Hawaiian honeycreepers are a group of songbirds endemic to the Hawaiian islands, all descended from a single species that arrived from the mainland six to seven million years ago. They are considered a dramatic example of adaptive radiation, a phenomenon in which a single species rapidly diversifies into many different ones. At one point, there were more than 50 different honeycreeper species on the islands, each sporting its own unique coloration, beak shape, and diets.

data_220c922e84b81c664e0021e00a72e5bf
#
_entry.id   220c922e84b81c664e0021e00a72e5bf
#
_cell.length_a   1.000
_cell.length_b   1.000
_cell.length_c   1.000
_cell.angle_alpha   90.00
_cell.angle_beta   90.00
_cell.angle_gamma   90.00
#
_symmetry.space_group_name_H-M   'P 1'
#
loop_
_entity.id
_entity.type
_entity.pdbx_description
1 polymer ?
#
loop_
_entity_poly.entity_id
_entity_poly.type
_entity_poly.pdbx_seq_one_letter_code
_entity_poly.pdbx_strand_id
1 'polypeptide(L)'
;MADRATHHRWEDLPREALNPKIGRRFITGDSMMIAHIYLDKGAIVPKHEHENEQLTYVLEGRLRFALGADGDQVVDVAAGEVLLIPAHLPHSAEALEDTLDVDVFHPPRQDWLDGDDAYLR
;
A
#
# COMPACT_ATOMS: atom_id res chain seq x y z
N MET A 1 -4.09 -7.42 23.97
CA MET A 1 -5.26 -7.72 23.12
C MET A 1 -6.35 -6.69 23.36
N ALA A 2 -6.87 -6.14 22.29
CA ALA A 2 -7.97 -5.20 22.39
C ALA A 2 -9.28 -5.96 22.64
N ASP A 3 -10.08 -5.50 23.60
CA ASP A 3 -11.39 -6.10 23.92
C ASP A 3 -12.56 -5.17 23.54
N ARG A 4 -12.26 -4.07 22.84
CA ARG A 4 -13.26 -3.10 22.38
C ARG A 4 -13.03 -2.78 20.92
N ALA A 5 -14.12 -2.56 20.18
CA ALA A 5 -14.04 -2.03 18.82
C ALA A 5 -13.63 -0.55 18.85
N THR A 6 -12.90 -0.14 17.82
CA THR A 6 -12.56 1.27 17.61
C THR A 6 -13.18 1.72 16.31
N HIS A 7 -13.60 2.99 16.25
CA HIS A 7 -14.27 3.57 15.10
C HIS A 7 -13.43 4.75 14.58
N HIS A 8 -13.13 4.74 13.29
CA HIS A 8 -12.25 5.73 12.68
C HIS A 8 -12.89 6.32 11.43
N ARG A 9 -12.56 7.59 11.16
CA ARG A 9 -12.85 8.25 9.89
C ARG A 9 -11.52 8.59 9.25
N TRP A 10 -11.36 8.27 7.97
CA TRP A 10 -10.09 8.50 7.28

Unfortunately, when humans first arrived in Hawaii about 1000 years ago, they brought threats like invasive species and disease, and settlements encroached on pristine bird habitat. Since they evolved in isolation, honeycreepers had few defenses against these new dangers. Many went extinct. Today, only 17 species of honeycreepers remain. 

The Wild Hope episode Birds on the Brink follows a group of conservationists developing tools to combat major threats like avian malaria — and save the last of the honeycreepers.

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